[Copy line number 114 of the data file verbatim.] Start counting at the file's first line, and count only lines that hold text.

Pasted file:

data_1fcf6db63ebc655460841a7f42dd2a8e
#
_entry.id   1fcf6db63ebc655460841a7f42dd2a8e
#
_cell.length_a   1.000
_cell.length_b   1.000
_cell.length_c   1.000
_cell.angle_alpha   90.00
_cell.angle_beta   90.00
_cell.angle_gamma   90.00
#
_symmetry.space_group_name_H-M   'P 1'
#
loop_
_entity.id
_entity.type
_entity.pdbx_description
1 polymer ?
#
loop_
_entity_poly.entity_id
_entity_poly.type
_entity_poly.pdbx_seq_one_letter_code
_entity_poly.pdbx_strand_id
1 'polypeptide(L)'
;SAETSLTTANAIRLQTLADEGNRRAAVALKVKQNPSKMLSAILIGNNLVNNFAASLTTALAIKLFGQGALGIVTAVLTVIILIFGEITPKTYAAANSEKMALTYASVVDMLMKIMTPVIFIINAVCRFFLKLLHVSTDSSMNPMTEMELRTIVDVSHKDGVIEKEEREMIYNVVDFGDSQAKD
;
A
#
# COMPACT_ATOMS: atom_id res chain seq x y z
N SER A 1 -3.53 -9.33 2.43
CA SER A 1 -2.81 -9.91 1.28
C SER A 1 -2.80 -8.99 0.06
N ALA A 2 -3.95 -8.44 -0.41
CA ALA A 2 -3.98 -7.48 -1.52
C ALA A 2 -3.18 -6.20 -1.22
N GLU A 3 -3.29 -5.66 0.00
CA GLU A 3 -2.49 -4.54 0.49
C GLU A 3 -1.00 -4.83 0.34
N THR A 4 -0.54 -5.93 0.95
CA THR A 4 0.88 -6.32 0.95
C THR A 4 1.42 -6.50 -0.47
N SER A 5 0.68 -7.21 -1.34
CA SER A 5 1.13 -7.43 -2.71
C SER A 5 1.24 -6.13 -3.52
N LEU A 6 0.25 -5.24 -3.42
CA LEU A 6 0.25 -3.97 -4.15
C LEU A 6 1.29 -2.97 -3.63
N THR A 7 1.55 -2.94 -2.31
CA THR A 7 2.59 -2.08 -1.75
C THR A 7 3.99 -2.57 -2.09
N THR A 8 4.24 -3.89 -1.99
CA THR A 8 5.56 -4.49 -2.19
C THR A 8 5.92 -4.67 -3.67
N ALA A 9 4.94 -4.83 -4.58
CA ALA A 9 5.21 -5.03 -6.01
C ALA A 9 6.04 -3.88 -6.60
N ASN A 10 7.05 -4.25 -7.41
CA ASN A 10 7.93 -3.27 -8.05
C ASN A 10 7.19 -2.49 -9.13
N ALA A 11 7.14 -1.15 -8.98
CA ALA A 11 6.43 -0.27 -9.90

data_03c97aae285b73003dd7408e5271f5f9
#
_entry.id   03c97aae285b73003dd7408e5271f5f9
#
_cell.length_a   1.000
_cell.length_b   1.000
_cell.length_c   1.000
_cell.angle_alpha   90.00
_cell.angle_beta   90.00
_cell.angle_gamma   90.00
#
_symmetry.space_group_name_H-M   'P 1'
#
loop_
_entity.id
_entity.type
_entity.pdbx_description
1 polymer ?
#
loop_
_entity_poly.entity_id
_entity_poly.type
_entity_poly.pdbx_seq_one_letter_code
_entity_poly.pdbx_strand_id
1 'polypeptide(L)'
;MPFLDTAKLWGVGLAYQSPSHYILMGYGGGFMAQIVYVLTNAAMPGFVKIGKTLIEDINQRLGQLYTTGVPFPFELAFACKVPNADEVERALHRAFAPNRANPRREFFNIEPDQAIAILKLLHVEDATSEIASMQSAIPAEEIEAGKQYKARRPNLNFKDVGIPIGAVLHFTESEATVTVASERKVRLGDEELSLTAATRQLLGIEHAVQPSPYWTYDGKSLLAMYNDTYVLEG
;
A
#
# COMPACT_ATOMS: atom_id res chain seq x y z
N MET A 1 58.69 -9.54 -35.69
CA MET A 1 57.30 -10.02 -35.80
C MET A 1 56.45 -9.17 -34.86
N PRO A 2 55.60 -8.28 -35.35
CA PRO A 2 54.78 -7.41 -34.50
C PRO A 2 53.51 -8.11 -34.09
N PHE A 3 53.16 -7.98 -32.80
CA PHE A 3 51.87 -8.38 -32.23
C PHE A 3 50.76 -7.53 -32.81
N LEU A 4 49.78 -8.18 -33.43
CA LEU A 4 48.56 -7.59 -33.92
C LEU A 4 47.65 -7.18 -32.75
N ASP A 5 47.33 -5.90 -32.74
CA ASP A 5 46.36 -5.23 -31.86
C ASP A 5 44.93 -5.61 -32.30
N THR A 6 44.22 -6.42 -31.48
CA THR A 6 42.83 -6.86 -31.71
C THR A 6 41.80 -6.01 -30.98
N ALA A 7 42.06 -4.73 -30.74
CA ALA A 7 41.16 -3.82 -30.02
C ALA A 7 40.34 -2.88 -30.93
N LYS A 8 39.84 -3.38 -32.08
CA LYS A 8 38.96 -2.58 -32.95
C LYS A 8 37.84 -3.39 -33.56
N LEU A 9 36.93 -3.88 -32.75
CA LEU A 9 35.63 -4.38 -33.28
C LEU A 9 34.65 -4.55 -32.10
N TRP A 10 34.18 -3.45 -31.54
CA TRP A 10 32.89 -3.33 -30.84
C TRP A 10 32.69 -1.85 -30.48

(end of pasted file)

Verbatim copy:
N LYS A 8 39.84 -3.38 -32.08